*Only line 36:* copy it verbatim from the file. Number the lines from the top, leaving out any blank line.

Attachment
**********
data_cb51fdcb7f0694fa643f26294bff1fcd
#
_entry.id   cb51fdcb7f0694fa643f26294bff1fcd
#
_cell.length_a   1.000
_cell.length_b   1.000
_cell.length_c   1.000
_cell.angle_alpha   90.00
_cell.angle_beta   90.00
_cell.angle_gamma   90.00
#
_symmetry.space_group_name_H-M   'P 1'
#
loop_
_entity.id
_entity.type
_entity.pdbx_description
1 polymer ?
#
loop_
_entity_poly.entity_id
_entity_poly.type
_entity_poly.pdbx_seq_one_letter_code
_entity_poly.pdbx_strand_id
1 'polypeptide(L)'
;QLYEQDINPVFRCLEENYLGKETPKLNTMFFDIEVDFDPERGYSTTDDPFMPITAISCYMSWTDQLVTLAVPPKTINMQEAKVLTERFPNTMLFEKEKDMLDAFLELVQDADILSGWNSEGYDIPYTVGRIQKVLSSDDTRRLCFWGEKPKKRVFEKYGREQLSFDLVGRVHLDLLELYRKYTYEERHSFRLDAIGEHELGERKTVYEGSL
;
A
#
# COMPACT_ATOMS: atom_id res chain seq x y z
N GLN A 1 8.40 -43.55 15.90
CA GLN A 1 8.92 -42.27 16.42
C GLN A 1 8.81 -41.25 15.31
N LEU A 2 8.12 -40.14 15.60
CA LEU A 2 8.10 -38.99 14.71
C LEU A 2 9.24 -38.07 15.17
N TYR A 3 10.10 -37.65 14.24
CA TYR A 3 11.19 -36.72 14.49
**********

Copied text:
C LEU A 2 9.24 -38.07 15.17